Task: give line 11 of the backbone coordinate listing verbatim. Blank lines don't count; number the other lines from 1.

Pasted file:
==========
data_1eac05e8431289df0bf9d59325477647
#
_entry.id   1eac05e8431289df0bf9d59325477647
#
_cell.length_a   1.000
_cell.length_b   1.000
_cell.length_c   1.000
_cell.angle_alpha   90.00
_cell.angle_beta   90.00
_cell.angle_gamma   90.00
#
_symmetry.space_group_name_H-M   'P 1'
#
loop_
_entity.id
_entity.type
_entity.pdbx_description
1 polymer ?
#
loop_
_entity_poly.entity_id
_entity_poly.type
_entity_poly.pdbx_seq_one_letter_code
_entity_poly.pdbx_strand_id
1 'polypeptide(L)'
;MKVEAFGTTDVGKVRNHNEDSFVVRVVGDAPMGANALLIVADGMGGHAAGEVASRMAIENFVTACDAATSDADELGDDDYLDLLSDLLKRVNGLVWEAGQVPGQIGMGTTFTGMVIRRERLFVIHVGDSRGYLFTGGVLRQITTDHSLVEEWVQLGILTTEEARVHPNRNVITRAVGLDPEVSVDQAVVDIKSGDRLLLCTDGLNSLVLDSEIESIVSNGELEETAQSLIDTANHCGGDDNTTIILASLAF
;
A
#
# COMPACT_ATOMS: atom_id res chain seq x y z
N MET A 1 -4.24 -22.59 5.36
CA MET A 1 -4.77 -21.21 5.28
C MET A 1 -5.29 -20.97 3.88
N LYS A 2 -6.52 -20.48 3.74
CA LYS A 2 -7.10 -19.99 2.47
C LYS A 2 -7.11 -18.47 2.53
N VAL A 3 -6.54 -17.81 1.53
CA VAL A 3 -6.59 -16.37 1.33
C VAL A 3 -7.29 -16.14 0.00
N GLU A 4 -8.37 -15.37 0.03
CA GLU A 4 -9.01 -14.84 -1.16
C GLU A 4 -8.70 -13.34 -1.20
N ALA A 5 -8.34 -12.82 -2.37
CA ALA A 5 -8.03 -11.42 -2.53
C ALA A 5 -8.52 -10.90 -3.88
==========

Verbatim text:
#